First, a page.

7. Good Morning! My son taught me a similar version of this knot. October of 2008 I went to a Youth for Christ (YFC)conference in South Africa. The conference was attended by YFC folks from all over the world! The leadership of YFC wanted something lovely to give to all of the women who attended, so I offered to make bracelets. 250 of them!!! I created them with freshwater pearls, leather cording and silver craft wire (as some folks from developing countries would not be able to polish sterling silver wire). They really turned out lovely and the ladies were thrilled that they were hand crafted.

  8. What a great story! And great directions! My husband and I took a cruise this past spring and I picked up a bracelet with that kind of knot. I have looked and looked at it wondering how it was tied, (not wanting to untie and risk ruining it). Thank you for directions!

  9. I tie these all the time as knotwork is my thing and knotted cord jewelry is a favourite. There’s a couple of examples I can show: The first, http://www.chineseknotting.org/simple/gallery/BeadShowNecklace.jpg, is like your instructions except instead of cutting the cord at the knot, I tie some extra knots in the cord and use them as a tassel/grip/handle feature. The second, http://www.chineseknotting.org/simple/gallery/coiled-snake-necklace.jpg, features the glass artistry of Turtle Beads Studio (http://www.turtlebeads.com/) and incorporates a sliding knot modified for safety.

    On the topic of safety, a relatively short discussion is here http://igkt.net/sm/index.php?topic=888.msg5842#msg5842, and here’s an excerpt on the topic of safety from a document I’m working on about simple knots http://www.chineseknotting.org/simple/gallery/overhand-safety-excerpt.pdf (6Mb).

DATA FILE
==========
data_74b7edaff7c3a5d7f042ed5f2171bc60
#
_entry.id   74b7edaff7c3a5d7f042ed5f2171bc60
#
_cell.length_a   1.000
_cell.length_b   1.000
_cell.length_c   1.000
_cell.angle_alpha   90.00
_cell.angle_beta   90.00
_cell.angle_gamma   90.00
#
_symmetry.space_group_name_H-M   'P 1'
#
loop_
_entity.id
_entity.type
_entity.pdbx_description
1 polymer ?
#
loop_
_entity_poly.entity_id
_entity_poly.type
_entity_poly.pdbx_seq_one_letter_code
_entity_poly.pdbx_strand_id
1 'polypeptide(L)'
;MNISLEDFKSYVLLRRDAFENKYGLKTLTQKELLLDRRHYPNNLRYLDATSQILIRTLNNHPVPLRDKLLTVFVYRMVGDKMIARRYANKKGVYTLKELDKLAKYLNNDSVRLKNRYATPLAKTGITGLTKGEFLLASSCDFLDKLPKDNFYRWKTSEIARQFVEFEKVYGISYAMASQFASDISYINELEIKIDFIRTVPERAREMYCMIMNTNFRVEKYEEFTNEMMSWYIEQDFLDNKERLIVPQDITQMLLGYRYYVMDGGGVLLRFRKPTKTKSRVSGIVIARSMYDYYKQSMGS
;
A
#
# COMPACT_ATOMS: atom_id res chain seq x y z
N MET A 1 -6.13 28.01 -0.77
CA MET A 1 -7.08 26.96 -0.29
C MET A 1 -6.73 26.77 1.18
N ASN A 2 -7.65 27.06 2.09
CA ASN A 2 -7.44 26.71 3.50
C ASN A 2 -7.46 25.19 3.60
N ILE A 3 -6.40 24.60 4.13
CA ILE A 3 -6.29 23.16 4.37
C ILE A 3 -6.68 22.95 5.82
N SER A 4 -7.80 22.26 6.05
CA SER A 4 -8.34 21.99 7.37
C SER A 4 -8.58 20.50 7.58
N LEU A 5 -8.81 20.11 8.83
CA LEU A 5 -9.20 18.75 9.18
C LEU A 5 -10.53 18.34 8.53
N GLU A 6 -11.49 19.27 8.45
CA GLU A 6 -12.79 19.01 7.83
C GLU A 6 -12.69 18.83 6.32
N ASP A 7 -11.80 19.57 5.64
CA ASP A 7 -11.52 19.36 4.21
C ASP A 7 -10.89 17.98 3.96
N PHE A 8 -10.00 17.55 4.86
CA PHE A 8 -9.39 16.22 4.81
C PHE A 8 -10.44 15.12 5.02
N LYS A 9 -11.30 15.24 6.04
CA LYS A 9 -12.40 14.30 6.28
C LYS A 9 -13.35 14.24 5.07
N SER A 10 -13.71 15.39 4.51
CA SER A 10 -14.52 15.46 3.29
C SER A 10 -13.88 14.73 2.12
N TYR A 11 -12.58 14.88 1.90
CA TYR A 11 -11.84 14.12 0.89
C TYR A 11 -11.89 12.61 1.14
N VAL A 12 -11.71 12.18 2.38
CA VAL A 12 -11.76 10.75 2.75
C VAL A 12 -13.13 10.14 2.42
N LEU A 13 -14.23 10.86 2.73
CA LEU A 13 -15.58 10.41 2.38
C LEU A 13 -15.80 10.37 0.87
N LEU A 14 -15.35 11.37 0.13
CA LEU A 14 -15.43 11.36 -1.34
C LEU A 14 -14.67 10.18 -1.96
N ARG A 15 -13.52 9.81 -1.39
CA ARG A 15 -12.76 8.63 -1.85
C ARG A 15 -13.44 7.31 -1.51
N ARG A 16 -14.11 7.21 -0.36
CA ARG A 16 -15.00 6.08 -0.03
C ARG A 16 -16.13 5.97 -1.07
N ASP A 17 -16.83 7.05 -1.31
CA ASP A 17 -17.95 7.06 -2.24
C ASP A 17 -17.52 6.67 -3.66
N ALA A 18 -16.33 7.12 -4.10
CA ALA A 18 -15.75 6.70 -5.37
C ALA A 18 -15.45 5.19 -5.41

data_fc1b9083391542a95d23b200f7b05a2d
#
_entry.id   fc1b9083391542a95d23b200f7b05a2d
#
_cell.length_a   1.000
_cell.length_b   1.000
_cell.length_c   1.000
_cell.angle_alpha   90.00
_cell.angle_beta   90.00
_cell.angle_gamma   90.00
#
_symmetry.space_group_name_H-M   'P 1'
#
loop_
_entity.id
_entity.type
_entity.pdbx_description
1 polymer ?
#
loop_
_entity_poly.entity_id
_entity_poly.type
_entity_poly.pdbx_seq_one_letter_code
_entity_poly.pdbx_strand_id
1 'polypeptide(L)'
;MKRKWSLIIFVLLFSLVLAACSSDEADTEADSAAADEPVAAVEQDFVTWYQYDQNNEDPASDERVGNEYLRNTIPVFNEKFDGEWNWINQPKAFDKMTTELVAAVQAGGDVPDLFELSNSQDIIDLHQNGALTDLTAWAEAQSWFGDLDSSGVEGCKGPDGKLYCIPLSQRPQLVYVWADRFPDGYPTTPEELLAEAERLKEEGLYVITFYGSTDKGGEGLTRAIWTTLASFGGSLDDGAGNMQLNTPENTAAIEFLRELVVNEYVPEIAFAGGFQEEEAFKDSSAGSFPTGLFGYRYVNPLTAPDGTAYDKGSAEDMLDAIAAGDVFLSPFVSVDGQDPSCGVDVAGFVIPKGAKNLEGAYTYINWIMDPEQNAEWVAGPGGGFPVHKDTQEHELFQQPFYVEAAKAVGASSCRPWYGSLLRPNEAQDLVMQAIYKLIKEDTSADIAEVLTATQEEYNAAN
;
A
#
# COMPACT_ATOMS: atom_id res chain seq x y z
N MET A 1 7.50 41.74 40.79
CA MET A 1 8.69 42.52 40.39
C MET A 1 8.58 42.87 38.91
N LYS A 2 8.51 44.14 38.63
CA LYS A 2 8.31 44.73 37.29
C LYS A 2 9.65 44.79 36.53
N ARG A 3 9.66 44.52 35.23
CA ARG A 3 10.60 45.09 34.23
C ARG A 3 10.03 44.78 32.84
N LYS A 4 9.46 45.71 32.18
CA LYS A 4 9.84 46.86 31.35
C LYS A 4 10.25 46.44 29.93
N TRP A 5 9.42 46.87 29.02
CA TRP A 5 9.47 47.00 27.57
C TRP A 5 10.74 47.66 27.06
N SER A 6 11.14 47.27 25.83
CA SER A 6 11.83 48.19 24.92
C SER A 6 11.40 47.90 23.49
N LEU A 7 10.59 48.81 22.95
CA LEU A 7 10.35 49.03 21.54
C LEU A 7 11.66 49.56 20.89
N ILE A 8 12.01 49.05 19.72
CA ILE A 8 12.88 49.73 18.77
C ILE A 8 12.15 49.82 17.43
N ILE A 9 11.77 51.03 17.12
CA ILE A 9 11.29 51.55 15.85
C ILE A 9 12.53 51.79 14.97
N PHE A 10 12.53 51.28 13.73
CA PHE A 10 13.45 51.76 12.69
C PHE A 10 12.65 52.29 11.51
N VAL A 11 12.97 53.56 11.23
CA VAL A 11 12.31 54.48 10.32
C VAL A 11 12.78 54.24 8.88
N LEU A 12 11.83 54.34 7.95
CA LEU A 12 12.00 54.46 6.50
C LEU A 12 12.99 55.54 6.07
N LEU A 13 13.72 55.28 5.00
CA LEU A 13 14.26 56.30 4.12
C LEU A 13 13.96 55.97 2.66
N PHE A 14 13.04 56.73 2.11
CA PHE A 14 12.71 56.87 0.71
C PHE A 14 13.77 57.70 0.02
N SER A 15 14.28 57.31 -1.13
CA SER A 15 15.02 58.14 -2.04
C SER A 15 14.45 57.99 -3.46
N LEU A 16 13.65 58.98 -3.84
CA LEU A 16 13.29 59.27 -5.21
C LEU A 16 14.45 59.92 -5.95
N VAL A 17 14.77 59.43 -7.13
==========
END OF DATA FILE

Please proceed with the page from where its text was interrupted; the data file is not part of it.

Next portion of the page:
10. As a Girl Guide in England in the 1960’s I learned this, as one of an enormous repertoire of knots.
    I have used it since to tie a turtle pendant, that I bought near Sedona, on to rattail cord.
    Thanks for the reminder.

  11. This is a very useful knot. As a Girl Scout leader and a rock climber, I believe that this knot is also known as a double fisherman’s bend and can be used also for joining fishing lines or climbing ropes, even if they are of dissimilar sizes. It is extremely secure. If you do a Google search for “double fisherman’s bend” you can find some videos on tying it, also. Thanks for these instructions.

  12. To: Michelle Mach:

    I love the free projects and hearing about beading techniques. Can we still be a member of Beading Daily Online if we are no longer a subscriber? I may want to subscribe in the future and have been faithful in subscribing to Interweave publications for the last 3 years. Please allow me to stay with you online?